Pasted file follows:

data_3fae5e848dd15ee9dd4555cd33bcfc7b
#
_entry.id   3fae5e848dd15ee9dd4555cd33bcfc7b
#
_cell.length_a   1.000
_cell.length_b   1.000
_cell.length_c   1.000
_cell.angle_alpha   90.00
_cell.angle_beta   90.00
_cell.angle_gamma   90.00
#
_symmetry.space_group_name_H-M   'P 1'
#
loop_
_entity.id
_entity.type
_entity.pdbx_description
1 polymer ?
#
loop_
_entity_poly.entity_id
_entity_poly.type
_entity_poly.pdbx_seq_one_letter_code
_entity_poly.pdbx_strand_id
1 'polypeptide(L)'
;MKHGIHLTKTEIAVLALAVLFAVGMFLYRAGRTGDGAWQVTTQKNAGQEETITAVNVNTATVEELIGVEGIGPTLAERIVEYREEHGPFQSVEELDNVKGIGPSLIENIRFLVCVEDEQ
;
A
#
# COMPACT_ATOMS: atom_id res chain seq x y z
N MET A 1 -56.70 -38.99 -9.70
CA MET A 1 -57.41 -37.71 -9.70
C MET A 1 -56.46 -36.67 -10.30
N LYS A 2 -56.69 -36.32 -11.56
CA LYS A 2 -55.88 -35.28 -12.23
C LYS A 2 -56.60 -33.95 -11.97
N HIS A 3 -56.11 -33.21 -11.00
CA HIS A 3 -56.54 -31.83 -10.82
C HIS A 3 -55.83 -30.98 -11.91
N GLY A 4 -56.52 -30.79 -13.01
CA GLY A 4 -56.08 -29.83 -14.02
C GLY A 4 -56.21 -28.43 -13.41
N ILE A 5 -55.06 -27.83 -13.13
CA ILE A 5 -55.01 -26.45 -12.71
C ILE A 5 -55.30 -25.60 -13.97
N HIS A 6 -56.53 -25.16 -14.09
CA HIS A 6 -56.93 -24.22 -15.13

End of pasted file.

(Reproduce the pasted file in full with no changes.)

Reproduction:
data_3fae5e848dd15ee9dd4555cd33bcfc7b
#
_entry.id   3fae5e848dd15ee9dd4555cd33bcfc7b
#
_cell.length_a   1.000
_cell.length_b   1.000
_cell.length_c   1.000
_cell.angle_alpha   90.00
_cell.angle_beta   90.00
_cell.angle_gamma   90.00
#
_symmetry.space_group_name_H-M   'P 1'
#
loop_
_entity.id
_entity.type
_entity.pdbx_description
1 polymer ?
#
loop_
_entity_poly.entity_id
_entity_poly.type
_entity_poly.pdbx_seq_one_letter_code
_entity_poly.pdbx_strand_id
1 'polypeptide(L)'
;MKHGIHLTKTEIAVLALAVLFAVGMFLYRAGRTGDGAWQVTTQKNAGQEETITAVNVNTATVEELIGVEGIGPTLAERIVEYREEHGPFQSVEELDNVKGIGPSLIENIRFLVCVEDEQ
;
A
#
# COMPACT_ATOMS: atom_id res chain seq x y z
N MET A 1 -56.70 -38.99 -9.70
CA MET A 1 -57.41 -37.71 -9.70
C MET A 1 -56.46 -36.67 -10.30
N LYS A 2 -56.69 -36.32 -11.56
CA LYS A 2 -55.88 -35.28 -12.23
C LYS A 2 -56.60 -33.95 -11.97
N HIS A 3 -56.11 -33.21 -11.00
CA HIS A 3 -56.54 -31.83 -10.82
C HIS A 3 -55.83 -30.98 -11.91
N GLY A 4 -56.52 -30.79 -13.01
CA GLY A 4 -56.08 -29.83 -14.02
C GLY A 4 -56.21 -28.43 -13.41
N ILE A 5 -55.06 -27.83 -13.13
CA ILE A 5 -55.01 -26.45 -12.71
C ILE A 5 -55.30 -25.60 -13.97
N HIS A 6 -56.53 -25.16 -14.09
CA HIS A 6 -56.93 -24.22 -15.13